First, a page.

Evidence in Tuvinian
3 pieces of evidence found.
Id DLP.Evidence.1454 Type Ethnography Game Bouge Shodra Date 19950101  19951231 Rules 5x5 intersecting lines, with diagonals in each 3x3 quadrant of the board. On one end, a square with diagonals, with one corner as the midpoint of one of the sides of the main board. On the opposite side, a triangle, witha line bisecting the base and another bisecting this line and intersecting with the other two sides of the triangle. The triangle's apex is the midpoint of the opposite side as the square. One player plays with two larger pieces, the Bulls, which start at the points where the triangle and square intersect with the main board. The other player plays with 24 smaller pieces. Eight of these begin on the points surrounding the central point of the board, the rest are in the hand. Players alternate turns. The Bulls move to an empty adjacent spot, the other player places one of the pieces from their hand onto the board. When all of these pieces are on the board, the player may move one of the pieces to an empty adjacent spot. The Bull may captured one of the smaller pieces my hopping over it onto an empty space. The goal of the Bulls is to capture all of the smaller pieces. The goal of the player with the smaller pieces is to corner the bulls so they cannot move. Doing so in the triangle and the square is a better win than cornering the Bulls on the main board.
Content "...a game they borrowed from the Mongols...'bougeshodra, meaning 'bull's chess'...The board of this game is similar to the board from figure 2. Only, instead of the second triangle, it has a small square (figure 3). The first player has two big stones (bulls), the other has 24 small ones. The bulls are placed on the ends of the central axis. Eight small stones are placed on the points of the inner triangle (sic). The other stones the player keeps in hand. These stones are entered one at a time in alternation with the moves of the bulls. The aim of the bulls is to kill all the small stones. The aim of the opponent is to deprive the bulls of their mobility, but the victory is more honourable when the bulls are in the traps. "Averbakh 1995: 1820. Confidence 100 Source Averbakh, Y. 1995. "Board Games and Real Events." In A. de Voogt (ed), New Approaches to Board Games Research: Asian Origins and Future Perspectives. Leiden: International Institute for Asian Studies, p. 1723.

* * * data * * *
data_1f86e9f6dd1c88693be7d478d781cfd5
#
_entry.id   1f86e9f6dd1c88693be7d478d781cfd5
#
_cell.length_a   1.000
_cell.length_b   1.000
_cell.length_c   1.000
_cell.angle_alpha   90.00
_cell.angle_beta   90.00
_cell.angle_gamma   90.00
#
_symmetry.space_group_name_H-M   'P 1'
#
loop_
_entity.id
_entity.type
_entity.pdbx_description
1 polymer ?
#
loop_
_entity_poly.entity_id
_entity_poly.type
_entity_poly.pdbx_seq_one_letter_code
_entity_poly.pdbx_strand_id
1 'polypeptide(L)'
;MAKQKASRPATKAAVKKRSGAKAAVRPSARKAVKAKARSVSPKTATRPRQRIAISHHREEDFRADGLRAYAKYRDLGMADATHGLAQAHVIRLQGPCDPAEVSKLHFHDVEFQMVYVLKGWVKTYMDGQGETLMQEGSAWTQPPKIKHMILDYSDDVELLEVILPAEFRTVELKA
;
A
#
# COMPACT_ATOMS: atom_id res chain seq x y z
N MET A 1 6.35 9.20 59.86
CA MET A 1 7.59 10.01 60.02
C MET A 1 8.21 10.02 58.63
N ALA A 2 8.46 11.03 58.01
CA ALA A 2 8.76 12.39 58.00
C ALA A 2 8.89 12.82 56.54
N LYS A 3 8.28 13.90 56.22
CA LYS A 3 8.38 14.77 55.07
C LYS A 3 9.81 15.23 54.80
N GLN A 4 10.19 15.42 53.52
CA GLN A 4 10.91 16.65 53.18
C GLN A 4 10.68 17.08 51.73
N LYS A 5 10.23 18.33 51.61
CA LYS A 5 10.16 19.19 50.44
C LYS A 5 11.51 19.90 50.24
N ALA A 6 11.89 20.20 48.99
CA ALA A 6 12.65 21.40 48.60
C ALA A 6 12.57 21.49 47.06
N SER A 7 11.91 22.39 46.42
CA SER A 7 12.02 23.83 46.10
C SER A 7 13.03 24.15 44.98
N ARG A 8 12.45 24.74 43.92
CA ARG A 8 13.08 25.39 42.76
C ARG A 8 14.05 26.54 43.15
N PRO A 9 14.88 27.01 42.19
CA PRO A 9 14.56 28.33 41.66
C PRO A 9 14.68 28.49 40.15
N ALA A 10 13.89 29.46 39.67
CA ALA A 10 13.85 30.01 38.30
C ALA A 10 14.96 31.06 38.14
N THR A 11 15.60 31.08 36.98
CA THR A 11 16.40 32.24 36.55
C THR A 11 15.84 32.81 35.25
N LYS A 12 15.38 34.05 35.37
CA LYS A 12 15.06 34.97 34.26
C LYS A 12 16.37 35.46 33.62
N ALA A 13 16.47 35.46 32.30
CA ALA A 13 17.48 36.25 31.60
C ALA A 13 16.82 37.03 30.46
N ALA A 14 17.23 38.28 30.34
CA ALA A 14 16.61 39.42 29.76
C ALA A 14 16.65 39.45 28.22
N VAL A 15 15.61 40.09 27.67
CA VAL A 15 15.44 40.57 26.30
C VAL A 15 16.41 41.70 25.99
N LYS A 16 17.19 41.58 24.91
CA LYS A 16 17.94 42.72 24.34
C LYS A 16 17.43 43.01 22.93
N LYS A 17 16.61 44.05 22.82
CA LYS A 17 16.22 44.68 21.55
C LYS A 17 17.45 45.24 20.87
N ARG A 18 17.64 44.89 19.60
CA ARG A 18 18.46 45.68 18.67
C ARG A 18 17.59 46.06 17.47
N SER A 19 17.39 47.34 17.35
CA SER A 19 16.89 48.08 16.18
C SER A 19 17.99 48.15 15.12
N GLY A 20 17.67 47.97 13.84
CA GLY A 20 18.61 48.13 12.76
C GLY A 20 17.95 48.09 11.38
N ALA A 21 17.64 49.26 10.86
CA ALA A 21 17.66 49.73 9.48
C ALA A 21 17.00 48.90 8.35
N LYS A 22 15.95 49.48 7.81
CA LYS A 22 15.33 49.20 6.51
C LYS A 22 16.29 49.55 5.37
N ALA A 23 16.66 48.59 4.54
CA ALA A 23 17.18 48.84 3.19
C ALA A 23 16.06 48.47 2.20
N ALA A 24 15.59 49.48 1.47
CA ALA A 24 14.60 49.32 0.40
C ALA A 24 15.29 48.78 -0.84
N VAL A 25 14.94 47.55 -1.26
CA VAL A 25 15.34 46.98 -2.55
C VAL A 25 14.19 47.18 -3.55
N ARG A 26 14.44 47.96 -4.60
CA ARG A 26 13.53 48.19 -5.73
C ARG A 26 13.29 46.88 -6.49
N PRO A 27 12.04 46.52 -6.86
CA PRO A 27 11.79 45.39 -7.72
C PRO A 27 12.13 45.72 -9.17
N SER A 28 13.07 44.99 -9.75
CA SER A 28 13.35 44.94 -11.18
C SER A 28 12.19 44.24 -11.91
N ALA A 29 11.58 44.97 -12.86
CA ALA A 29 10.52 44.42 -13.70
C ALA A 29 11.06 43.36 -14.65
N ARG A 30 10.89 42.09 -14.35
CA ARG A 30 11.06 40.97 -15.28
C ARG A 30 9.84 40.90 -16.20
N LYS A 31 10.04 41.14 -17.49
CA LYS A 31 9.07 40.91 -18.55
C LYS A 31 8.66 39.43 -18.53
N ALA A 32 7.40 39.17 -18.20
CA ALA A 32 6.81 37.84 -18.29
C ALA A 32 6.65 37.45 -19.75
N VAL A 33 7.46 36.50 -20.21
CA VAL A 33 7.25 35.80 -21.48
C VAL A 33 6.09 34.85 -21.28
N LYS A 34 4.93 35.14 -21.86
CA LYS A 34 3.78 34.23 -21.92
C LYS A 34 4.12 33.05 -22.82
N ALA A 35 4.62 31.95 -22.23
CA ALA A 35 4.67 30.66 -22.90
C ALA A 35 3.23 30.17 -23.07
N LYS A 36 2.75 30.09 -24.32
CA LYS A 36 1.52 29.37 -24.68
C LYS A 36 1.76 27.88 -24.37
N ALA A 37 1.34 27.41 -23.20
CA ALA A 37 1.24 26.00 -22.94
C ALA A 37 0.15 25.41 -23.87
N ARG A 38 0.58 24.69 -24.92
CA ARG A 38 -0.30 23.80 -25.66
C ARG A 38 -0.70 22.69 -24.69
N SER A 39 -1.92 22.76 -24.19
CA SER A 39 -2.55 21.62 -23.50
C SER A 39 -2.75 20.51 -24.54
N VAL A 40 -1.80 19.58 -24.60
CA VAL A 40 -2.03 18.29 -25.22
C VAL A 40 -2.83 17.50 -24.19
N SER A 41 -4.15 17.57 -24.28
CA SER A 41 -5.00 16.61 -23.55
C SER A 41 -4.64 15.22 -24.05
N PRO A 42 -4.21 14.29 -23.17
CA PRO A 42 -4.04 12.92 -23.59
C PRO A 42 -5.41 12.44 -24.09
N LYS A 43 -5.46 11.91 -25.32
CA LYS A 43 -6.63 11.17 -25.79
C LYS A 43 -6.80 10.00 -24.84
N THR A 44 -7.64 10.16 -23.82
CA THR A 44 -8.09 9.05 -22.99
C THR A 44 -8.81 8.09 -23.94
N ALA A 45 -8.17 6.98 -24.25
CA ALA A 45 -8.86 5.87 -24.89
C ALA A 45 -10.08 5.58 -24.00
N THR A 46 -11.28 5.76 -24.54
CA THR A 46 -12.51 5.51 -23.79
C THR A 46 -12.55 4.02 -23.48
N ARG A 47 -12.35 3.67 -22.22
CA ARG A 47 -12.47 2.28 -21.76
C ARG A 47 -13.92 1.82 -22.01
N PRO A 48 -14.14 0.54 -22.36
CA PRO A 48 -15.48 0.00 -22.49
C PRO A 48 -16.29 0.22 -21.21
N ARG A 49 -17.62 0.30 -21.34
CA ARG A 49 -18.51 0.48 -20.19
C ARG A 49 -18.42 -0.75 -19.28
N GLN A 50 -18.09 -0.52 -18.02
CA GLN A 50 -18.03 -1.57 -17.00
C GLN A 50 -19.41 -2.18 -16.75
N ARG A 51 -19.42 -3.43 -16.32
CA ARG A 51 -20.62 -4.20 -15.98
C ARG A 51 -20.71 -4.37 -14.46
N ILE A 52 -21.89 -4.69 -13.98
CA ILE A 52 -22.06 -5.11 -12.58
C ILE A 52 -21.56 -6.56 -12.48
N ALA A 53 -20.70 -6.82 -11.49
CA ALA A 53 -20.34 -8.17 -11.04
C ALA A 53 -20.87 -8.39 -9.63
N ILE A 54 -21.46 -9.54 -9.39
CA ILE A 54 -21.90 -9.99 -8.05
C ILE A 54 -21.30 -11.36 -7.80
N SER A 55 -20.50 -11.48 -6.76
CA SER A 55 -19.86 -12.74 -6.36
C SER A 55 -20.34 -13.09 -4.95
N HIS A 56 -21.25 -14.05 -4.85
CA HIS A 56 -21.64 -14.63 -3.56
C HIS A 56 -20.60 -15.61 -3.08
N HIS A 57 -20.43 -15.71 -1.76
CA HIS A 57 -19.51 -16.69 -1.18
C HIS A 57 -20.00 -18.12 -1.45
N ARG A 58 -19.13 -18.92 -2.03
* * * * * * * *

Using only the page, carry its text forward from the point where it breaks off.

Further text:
Id DLP.Evidence.1455 Type Ethnography Game Bouge Shodra Date 19050101  19051231 Rules Hunt game, two bulls, 24 smaller pieces. Content "5, Буга шедра (порозинныя шашки), нѣчто въ родь игры въ волки и овцы. Дѣйотвующія фигуры: одной стороны два пороза, съ другой 24 теленка (буза)." Savenkov 1905: 25. Confidence 100 Source Savenkov, E. 1905. K voprosu ob evolutsie shakhmatnoi igri. Etnograficheskoe Obozrtenie 64(1): 1128.
Id DLP.Evidence.1456 Type Ethnography Game Tugul Shodra Date 19950101  19951231 Rules Three vertical lines, and two horizontal lines intersecting them along their top end points and their midpoints. Three pieces per player, arranged on the intersections of opposite vertical lines. Players alternate turns moving one of their pieces to an adjacent spot. The object of the game is to block the opponent's pieces from moving.
Content "The driving character is found in another game of the Tuvinians played by children  Tugul shodra (calves' chess)...In this game, the players have three stones each. The first, the white stone, the other the black stone. The initial position of the stones is shown in figure 4. The aim of both players while moving their stones from one point to another is to divert the mobility of the opponent's stones, in other words, to drive them into the blind alely. The final position of the game can be the following (see figure 5). Confidence 100 Ages Child Source Averbakh, Y. 1995. "Board Games and Real Events." In A. de Voogt (ed), New Approaches to Board Games Research: Asian Origins and Future Perspectives. Leiden: International Institute for Asian Studies, p. 1723.